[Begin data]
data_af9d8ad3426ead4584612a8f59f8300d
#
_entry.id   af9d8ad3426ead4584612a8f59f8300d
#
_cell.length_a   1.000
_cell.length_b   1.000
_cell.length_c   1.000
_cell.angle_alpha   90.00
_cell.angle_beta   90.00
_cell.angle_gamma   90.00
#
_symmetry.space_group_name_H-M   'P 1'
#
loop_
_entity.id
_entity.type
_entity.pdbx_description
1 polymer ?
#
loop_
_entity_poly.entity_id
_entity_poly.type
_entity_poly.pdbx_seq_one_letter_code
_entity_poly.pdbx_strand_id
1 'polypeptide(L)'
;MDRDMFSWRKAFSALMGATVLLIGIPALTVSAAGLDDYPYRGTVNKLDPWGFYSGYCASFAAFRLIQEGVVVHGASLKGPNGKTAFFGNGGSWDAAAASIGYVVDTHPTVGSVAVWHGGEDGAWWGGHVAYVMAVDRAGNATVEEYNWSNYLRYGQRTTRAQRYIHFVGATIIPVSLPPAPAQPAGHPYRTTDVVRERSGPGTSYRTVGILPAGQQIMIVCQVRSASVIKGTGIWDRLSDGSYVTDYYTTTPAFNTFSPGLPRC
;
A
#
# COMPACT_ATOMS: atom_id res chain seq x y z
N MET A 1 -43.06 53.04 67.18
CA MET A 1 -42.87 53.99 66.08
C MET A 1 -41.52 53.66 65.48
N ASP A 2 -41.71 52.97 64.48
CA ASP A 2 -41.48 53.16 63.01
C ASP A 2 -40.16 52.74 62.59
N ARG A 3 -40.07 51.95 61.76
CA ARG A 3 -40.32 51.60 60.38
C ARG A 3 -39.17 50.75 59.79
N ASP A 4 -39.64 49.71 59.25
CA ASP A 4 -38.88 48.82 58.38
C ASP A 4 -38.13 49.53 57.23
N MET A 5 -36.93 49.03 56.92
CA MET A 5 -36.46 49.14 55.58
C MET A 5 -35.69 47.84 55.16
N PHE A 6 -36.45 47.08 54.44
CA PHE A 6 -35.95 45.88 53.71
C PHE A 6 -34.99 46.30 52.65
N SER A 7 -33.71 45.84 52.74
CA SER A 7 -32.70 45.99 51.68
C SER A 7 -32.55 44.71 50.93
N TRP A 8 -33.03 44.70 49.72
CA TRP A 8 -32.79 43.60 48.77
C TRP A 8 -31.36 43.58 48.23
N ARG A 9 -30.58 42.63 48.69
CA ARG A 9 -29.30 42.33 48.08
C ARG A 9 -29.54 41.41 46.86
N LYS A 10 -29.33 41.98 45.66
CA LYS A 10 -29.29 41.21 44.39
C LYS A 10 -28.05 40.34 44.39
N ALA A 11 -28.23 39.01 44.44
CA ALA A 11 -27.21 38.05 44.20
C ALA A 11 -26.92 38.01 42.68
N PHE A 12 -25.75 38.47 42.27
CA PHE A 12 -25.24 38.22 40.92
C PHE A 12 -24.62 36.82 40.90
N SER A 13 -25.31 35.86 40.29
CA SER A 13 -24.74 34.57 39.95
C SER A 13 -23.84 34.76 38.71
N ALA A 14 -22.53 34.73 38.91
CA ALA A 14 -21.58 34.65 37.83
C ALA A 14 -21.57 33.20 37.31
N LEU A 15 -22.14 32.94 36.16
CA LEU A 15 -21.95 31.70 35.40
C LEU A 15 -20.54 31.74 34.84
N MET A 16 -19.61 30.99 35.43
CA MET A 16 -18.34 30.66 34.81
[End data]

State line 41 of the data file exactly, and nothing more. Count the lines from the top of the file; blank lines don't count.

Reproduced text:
CA ASP A 4 -38.88 48.82 58.38